Both Chivas USA and LA Galaxy play in the same city, would fans not simply head to the Galaxy over a new club brand with a shady past if the new LA team has no unique identity to them? There is the counter-argument that NYCFC could be hugely successful even though they occupy the same city as New York Red Bulls. It is unlikely though that the re-branded Chivas USA would have owners with the same financial strength behind them or the advantage that NYRB do not actually play in central New York so NYCFC have a marginally different target market.

Perhaps the best solution, and to avoid having LA Galaxy and the re-branded Chivas USA competing in exactly the same market, is to relocate the club out of Los Angeles. San Diego or Sacramento may be a suitable option or maybe even out of California entirely and go to either St. Louis or Minneapolis for example – states who are striving for a new MLS franchise.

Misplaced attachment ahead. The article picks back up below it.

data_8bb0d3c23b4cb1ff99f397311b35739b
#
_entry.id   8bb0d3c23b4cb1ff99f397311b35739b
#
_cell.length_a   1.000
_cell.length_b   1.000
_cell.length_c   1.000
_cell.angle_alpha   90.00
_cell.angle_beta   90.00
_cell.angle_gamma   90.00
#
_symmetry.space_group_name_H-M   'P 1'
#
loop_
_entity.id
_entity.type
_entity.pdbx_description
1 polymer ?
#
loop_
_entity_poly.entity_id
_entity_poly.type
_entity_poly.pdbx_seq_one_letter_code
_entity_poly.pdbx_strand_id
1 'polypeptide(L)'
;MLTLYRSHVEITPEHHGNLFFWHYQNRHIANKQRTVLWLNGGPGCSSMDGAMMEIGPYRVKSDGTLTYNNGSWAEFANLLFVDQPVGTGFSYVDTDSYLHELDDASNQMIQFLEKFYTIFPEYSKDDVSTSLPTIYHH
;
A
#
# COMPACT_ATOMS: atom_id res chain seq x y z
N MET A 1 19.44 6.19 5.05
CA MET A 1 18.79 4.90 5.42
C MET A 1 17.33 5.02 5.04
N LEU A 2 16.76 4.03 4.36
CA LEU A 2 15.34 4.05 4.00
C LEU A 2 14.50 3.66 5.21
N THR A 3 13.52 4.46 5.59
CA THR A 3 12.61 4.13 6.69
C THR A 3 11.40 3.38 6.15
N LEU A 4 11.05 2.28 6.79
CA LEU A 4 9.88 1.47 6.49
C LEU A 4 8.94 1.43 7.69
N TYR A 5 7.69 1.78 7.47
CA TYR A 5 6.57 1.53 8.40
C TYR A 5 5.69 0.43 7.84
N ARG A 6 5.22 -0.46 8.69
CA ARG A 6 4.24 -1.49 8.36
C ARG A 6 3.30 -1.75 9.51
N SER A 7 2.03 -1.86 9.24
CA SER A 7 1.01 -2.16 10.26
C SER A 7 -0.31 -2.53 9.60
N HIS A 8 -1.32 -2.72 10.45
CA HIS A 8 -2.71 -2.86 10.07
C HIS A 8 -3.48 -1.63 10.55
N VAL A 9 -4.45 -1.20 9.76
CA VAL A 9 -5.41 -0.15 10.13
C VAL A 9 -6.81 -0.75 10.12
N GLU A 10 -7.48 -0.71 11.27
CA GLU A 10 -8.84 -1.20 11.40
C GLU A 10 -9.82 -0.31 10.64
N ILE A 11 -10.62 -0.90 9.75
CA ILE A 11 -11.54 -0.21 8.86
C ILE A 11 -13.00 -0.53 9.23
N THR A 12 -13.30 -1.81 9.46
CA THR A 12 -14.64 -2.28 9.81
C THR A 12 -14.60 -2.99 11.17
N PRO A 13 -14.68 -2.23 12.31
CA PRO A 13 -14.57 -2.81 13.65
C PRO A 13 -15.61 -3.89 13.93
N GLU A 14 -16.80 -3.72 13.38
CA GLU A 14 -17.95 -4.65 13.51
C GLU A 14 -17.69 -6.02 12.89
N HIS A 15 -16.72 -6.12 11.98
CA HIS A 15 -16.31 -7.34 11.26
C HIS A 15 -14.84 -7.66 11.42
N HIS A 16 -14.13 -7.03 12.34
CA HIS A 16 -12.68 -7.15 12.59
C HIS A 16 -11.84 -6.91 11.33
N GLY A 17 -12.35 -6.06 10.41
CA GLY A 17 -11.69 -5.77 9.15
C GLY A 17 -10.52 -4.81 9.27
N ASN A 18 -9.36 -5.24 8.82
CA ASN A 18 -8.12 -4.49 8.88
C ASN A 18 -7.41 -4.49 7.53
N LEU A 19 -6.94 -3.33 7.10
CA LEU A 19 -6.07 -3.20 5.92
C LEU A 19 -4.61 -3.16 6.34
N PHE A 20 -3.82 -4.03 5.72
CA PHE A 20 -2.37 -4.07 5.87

How the re-branding process will work is still at a relatively speculative stage at this point. What has been very clear in recent years is that Chivas USA were in desperate need of a revamp. Whether that be under the name of  ‘Los Angeles S.C.’, ‘Los Angeles F.C.’ or any other name, at least steps are finally being taken to revive a dying franchise.

1 Response

  1. Jos says:

    And now a business lesson for you. The new LA franchise would be worth easily over $100 mil. A Minnesota or St. Louis franchise would be worth half of that. Also consider how easier it would be to attract players to LA.

Leave a Reply

Leave a Reply